Water is refreshing, cheap, and most importantly, essential to human life. We’re roughly 60% water and our cells need a fresh supply daily to regulate our temperature, lubricate our joints, and help us eliminate waste.
But how much do we really need, and why is it especially important when you’re on your period? Allow us to fill you in…
How much water should you drink?
There’s been some debate about this. The recommended amount varies from study to study and some medical professionals say we don’t need a hard and fast rule, while others recommend eight 8oz glasses of water a day. The Mayo Clinic calls that a “reasonable goal” but says the most important factor is not to go thirsty, so listen to your body.
There are also external factors: if you’re in a hot climate, breastfeeding, have been exercising, or are having your period (or some combination of the above), you’ll probably need to up your intake. Likewise if you’re not feeling well. Pace it out throughout the day, though, rather than gulping it down in one go.
Why is it important to drink water on your period?
If loss of blood during your period leaves you feeling exhausted and weak, you might be dehydrated. Even mild dehydration can make you tired and sluggish, physically and mentally.
Digestive problems are a common period side-effect, so if you’re constipated, it can relieve the situation and if you have diarrhea, it’ll help replenish your electrolytes (the salts and minerals your body needs to regulate your nerves).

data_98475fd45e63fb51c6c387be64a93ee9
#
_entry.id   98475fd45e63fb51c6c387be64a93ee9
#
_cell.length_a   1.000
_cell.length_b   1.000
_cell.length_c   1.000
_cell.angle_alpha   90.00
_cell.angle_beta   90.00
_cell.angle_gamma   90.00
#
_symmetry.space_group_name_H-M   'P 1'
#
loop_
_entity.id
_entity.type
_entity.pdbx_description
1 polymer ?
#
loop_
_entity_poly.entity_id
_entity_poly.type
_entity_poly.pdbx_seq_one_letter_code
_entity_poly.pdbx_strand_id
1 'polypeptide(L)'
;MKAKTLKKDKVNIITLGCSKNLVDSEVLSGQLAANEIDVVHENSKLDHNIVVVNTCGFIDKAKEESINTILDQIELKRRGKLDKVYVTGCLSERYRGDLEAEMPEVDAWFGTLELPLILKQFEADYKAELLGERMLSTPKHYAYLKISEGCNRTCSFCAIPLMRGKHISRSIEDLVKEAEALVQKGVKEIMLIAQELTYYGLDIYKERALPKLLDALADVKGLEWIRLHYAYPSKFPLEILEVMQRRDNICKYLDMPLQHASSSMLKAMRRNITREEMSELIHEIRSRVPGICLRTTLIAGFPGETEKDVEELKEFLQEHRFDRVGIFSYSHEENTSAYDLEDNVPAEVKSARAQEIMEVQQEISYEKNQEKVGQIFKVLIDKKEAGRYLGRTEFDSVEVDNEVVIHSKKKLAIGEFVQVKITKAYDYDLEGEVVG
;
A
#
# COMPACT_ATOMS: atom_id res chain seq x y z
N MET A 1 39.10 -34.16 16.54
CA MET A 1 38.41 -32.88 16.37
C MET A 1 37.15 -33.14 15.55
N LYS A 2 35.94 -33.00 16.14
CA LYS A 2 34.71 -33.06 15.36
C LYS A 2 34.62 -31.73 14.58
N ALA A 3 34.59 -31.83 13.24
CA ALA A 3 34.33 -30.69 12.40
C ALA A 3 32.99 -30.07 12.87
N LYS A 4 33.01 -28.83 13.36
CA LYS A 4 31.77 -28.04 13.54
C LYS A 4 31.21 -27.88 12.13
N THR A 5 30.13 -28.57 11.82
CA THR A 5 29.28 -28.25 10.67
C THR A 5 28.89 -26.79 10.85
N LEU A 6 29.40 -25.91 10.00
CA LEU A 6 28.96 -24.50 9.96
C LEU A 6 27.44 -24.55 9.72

When your levels of estrogen and progesterone are low, as they are at the start of a period, then your body is more likely to try to retain water, making you feel bloated and uncomfortable. As counter-intuitive as it might sound, drinking more water helps to flush out your system and keep you hydrated, and might also take the edge off cramps.
Menstrual migraines and headaches are also common at this time, and can while water can’t cure either condition, getting dehydrated certainly won’t help.
What is dehydration, exactly?
If you’re dehydrated, you’re losing more water than you’re taking in. That’s why it’s more likely when you’ve been sweating (whether through heat or exertion), have a stomach upset, or are on your period. It’s also associated with heatstroke, excessive drinking, and diabetes.
What are the signs that you’re not drinking enough water?
- Feeling dizzy or lightheaded
- Dark yellow urine that has a strong smell (it should be pale and transparent)
- Needing to go to the bathroom less than usual (every two-four hours is ideal)
- Dry eyes and lips
- Dry skin
- Feeling thirsty is the most obvious sign, but sometimes it shows up as feeling hungry, so have a drink first and then wait half an hour to see if the hunger was real.
Can I drink something else instead?
You can not only get your daily fix from other drinks, you can get some of the water you need from food – particularly fresh fruit and vegetables. Alcohol is dehydrating, so not the best choice, but drink water alongside it if you do indulge. Tea is diuretic (will make you go to the bathroom more, thus ridding your body of minerals more quickly), but the effects are mild. Even coffee is OK, as long as it doesn’t make your cramps and mood swings worse.
Really, though, water is the best. It’s low-effort, high impact, won’t rot your teeth or curdle your stomach, and you’re unlikely to be intolerant to it. All great reasons to go with the flow.